The New York Times has an interesting article that explores how class and race have been brought to the forefront in the aftermath of Superstorm Sandy. The article deals with how victims, most of which are poor minorities, feel about privileged, white, upper-class New Yorkers–those same people who made gentrification a reality–are now offering their assistance.
The blatant privilege and ignorance expressed by the volunteers in this article is not surprising, but frustrating nonetheless.
Those coming to them for relief worry that their helpers are taking some voyeuristic interest in their plight, treating it as an exotic weekend outing, “like we’re in a zoo,” said one resident of a Rockaway project — echoing a complaint often heard in the Lower Ninth Ward of New Orleans following Hurricane Katrina — as volunteers snapped iPhone photos of her as she waited in line for donated food and clothing.
And while the good being done is undeniable, the gap-bridging atmosphere has a melancholy undertone for some on all sides who are sure the moment is fleeting.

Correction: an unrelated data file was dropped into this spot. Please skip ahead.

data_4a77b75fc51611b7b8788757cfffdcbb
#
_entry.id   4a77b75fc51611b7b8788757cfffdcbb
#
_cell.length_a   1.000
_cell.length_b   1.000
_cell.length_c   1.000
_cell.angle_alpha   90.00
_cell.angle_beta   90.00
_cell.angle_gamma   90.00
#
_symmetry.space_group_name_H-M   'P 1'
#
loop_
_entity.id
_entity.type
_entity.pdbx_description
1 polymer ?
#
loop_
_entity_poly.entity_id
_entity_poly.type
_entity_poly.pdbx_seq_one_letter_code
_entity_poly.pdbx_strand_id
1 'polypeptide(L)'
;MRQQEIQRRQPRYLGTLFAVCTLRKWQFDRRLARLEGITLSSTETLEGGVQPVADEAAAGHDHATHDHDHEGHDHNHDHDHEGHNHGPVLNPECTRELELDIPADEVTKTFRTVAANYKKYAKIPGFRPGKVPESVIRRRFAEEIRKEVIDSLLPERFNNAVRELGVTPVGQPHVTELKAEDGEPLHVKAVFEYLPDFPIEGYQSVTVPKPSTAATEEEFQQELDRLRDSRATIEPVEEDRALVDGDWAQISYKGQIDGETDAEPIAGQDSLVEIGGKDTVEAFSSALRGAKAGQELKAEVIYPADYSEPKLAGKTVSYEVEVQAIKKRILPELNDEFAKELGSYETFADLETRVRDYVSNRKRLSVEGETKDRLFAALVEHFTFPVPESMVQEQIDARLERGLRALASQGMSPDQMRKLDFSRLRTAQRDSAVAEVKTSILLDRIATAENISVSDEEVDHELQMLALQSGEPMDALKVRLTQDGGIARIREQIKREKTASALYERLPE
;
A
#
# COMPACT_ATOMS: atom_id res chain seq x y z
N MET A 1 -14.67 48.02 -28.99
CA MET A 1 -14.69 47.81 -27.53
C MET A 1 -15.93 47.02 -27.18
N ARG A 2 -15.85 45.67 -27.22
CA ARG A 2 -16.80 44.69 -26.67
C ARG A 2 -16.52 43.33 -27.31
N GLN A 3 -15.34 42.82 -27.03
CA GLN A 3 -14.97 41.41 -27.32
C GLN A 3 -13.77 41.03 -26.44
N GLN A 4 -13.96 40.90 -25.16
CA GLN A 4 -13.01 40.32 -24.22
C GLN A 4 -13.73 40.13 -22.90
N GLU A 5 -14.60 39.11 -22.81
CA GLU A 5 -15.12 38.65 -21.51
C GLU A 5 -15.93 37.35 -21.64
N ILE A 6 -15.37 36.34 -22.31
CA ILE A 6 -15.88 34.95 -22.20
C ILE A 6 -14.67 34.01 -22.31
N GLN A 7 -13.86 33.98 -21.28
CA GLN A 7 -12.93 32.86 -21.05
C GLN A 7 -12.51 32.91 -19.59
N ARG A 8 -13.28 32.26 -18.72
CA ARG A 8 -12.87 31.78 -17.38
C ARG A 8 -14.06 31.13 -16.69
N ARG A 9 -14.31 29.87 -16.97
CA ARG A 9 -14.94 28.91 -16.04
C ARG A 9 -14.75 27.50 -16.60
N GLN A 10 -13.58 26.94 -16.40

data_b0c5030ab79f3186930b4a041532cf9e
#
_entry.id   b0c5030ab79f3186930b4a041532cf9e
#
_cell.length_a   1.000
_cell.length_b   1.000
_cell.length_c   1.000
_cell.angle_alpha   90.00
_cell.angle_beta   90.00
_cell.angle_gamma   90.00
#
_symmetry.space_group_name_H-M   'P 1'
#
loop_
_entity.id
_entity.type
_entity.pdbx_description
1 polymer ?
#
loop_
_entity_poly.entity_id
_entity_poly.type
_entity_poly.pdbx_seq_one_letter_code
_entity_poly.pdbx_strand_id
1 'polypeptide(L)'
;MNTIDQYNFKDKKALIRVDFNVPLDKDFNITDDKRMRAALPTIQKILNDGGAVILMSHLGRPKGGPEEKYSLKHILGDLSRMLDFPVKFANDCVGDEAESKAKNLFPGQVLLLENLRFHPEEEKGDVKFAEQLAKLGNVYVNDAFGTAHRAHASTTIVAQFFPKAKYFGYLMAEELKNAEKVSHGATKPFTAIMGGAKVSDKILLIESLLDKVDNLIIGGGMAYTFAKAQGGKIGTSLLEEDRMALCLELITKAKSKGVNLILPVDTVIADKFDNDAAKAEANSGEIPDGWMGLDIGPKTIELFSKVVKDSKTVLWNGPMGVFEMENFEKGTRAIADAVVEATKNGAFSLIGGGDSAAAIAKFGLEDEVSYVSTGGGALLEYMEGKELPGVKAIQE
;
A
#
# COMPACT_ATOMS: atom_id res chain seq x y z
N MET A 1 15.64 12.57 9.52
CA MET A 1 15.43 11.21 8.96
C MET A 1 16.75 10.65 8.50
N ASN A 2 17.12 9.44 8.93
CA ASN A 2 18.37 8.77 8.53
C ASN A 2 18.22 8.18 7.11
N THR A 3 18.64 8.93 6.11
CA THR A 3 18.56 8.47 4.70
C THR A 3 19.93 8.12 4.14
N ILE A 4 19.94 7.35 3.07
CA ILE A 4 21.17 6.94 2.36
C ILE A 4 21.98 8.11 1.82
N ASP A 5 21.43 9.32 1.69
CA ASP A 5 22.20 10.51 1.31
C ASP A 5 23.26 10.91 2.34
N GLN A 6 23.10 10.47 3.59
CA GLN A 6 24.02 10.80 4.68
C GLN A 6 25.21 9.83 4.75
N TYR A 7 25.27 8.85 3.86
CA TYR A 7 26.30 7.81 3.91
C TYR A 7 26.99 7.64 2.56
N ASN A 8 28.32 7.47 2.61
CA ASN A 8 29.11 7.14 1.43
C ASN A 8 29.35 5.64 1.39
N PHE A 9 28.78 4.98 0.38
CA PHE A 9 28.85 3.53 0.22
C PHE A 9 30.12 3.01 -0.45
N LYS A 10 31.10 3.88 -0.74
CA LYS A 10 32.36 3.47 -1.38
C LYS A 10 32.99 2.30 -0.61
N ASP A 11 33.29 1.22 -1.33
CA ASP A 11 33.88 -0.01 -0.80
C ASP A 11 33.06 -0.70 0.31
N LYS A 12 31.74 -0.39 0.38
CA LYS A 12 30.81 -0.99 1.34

From her Gramercy Park apartment, where she had been without power for several days, Kelly Warren, 48, and a friend lugged 500 pairs of new socks and underwear bought at Walmart to the Rockaways. Her guilt at being largely spared the storm’s wrath was compounded by being up-close to the destruction of an area already struggling with poverty, she said. It made her only more keenly aware of privilege.
“I’m driving in my big Lexus coming down here,” Ms. Warren said, betraying her self-consciousness as she stood in a parking lot amid people riffling through donated clothing. I said, ‘Thank God the car is dirty.’ ”
She said she was so affected by the experience that she was considering forgoing Thanksgiving dinner to spend the day volunteering with her family.
A similar scene was unfolding in the shadow of the Red Hook Houses, a housing project with nearly 3,000 apartments. Stung not only by pervasive income inequality, but also by the steady march of gentrification in this once-derelict area, some here found it hard to accept aid from the same apple-cheeked young people pricing out longtime residents of the neighborhood.
Read more here.